I was born in Shillong, Assam, India on 20th December 1941. The world was in chaos, with the British near to defeat by Germany. I was on the edge of the area into which the Japanese would shortly advance. My father, two uncles and grandfather were all in the Indian army. Yet I lived a relatively sheltered and cosseted existence with nurses, toys, the security of my mother and grandparents. I was obviously unaware of the vast conflicts, the massacres and the dropping of the first atomic bomb. I took for granted the frequent movements back and forth across India, mostly to cooler hill stations. I was not aware of the inequalities of caste and class or the primitive state of the technologies around me. I was experiencing the last five years of the largest Empire the world has known and the start of a new world order, reflected in my wider families' accounts but not remembered at all by me.

I was almost entirely surrounded by my family, though, as photograph shows, I did have friends as well. My mother gave birth to me when she was nineteen in December 1941 and then to my sister Fiona in April 1944 and my sister Anne in June 1946. My father was absent on military service for nearly all of the years until the end of the war in 1945, and then returned to take up his job as the Manager of a Tea Estate in Assam. My upbringing was shared by my mother, a succession of ayahs or nurses, and also my mother's mother. In the later period we were joined by my young uncle, Robert, only eight years older than myself. I did not go to any kind of kindergarten.

I started, as we all do, a tiny baby who could not speak, walk, feed myself, control my bowel movements. Gradually I learnt all these skills. The dating of most of these achievements was recorded by my mother, who also described my character in letters (and photographs) to my absent father. My personality was clearly much shaped in these first five years. I was affectionate, busy, competitive, sensitive, companionate and full of imagination and curiosity. I was bad at losing or being beaten, resilient when in pain though several times seriously ill, and, perhaps because of these stomach problems, grew slowly and remained very small for my age throughout my later education.

I did not show any precocious ability and began to learn early that I would achieve things only through hard effort. The numerous photographs suggest that I was rather shy and did not smile much. Yet I survived and internalized India, the smells, sights and language, which drew me back later.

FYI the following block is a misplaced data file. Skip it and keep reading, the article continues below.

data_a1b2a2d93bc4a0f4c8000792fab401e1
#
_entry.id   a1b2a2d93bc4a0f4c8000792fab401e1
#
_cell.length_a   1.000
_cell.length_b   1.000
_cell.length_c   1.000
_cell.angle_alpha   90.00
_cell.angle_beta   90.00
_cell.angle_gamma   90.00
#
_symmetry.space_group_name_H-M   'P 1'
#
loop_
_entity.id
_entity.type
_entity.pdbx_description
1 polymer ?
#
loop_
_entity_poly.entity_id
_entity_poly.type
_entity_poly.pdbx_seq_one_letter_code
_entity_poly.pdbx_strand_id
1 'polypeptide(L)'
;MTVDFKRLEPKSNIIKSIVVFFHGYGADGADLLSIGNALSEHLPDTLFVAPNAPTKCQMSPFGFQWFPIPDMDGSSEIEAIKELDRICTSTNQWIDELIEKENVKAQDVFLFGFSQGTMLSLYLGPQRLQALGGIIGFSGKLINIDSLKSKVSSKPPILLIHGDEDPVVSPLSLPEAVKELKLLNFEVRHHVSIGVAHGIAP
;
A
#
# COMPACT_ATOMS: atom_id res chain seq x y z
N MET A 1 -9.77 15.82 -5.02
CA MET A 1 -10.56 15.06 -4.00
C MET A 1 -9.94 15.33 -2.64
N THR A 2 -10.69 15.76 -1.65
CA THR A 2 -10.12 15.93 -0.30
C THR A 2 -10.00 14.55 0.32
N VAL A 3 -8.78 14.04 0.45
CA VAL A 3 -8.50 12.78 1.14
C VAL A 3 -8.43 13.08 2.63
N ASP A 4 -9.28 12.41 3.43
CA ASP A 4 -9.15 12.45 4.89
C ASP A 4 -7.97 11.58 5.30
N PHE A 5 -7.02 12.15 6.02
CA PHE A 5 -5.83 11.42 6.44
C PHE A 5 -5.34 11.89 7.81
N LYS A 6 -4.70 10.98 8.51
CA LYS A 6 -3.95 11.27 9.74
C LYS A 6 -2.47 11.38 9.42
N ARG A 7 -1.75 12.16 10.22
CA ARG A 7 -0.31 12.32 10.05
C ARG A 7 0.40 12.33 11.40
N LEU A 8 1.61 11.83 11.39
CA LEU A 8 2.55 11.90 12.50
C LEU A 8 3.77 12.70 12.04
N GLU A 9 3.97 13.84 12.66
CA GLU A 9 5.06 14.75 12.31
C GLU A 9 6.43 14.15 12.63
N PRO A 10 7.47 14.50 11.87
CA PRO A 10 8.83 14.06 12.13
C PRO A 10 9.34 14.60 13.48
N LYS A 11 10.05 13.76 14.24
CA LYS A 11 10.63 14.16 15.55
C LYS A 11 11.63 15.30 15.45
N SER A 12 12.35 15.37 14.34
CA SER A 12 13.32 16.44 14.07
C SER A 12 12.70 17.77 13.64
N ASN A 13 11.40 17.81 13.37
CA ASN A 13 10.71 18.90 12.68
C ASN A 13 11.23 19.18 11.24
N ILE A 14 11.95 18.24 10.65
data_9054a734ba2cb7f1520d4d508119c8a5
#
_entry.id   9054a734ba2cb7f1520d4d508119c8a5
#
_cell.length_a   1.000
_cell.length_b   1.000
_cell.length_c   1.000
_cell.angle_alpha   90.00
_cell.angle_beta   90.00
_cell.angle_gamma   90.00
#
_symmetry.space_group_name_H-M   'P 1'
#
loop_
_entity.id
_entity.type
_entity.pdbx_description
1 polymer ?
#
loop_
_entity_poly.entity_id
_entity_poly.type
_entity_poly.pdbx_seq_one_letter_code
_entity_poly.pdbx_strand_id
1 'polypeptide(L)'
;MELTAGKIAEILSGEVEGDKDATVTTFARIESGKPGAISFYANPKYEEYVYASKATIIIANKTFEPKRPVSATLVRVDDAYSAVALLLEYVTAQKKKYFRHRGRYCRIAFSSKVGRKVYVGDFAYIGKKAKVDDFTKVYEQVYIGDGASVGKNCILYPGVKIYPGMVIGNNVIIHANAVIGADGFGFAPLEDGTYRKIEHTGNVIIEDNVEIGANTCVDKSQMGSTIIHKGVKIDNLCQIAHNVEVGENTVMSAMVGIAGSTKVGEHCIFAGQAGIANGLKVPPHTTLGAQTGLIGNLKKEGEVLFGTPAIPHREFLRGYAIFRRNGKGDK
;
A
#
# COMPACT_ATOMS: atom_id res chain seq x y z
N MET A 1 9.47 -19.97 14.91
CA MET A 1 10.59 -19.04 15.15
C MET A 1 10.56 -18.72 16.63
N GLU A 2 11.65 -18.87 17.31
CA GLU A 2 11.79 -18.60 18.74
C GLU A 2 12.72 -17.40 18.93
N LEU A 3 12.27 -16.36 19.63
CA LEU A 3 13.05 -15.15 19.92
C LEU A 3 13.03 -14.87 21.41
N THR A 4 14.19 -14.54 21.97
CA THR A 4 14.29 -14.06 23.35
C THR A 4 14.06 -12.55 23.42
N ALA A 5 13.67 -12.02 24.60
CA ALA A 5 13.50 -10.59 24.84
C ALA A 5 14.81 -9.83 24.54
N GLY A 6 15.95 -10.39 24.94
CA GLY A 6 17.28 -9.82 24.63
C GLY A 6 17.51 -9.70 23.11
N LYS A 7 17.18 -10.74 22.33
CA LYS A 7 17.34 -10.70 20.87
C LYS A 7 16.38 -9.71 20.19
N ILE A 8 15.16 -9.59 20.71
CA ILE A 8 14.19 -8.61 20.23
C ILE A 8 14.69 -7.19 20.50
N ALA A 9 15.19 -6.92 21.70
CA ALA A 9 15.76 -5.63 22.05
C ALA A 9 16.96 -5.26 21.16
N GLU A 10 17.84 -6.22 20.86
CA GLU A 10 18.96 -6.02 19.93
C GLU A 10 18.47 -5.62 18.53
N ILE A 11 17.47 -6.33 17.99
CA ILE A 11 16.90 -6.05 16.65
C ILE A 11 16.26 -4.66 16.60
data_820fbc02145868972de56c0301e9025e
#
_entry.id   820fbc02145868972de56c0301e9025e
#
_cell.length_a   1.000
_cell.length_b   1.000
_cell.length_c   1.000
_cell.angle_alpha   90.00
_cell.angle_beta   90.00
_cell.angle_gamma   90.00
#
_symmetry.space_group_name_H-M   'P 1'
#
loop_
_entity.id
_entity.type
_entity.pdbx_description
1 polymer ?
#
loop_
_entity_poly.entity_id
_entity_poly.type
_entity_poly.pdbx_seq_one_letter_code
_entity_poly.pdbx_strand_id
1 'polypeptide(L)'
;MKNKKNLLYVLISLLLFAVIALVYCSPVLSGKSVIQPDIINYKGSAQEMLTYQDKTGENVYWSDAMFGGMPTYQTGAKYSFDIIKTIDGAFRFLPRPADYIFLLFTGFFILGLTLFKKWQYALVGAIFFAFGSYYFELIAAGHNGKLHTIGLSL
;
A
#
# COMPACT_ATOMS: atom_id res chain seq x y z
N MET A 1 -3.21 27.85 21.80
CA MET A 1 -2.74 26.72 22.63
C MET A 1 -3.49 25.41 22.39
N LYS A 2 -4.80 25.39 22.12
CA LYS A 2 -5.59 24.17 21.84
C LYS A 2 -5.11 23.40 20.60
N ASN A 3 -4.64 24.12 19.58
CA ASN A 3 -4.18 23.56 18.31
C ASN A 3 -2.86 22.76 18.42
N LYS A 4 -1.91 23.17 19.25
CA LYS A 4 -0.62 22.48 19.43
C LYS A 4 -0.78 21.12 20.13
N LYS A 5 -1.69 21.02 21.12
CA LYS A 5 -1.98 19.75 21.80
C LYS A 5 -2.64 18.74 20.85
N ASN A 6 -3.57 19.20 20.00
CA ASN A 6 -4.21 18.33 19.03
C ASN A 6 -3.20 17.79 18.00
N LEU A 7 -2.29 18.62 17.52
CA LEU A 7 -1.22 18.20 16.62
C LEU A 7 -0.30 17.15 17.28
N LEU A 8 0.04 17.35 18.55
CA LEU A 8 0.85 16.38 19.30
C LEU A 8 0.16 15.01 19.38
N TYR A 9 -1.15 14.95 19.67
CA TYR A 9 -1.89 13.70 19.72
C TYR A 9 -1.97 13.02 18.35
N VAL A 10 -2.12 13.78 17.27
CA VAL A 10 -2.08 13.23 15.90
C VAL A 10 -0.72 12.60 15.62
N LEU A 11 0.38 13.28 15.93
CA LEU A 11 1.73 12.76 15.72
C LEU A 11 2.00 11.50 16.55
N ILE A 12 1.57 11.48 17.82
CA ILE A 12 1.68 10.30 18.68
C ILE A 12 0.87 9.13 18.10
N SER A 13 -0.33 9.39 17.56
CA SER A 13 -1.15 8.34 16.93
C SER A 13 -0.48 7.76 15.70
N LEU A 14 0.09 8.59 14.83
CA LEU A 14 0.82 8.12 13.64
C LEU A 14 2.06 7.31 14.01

My infancy in Assam was re-enforced by three further visits there. One was when I was just eleven in 1952 and visited my parents on the tea plantation where they were living. Although I only remember glimpses, it is clear from my letters and reports of the time that I was strongly influenced by the visit.

There is more evidence of the effects of the second visit I paid to Assam in 1958, around my seventeenth birthday. I kept a diary of the visit and there are reports, letters and essays which show how much it influenced me. These are described in my autobiographical volumes, Lakeland Life and Sedbergh Schooldays. This last visit, in particular, made me more determined to return to Assam and towards the end of my Oxford undergraduate study in 1963 I was planning to do so. In the event I went on to do a doctorate in Oxford. Yet the exchange of letters with my mother, as can be seen from the very first exchanges when I was aged seven onwards, kept the idea of Assam alive and fresh.

It was clearly my infant experience, and the constant flow of ideas and images form my mother, which led me to switch from history to anthropology at the end of my D.Phil. and to spend two years at the London School of Economics. When I explored a potential fieldwork site for my Ph.D. I really wanted to go back to Assam to study one of the hill tribes. I was unable to go there because of the political situation, but having been appointed Professor Furer-Haimendorf as my supervisor, he suggested going to Nepal instead. I did this, and from 1968-1970 worked in central Nepal on another Tibeto-Burman group, the Gurungs. At the end of this, my wife and I visited Assam and to the old tea garden where my parents had spent most of their last twenty years.

Out of this experience has emerged not only the Nepal fieldwork, but the project on the Nagas which arose from my memories and from the early work by Haimendorf. It also led to various ongoing projects and publications, in particular on the history and culture of tea.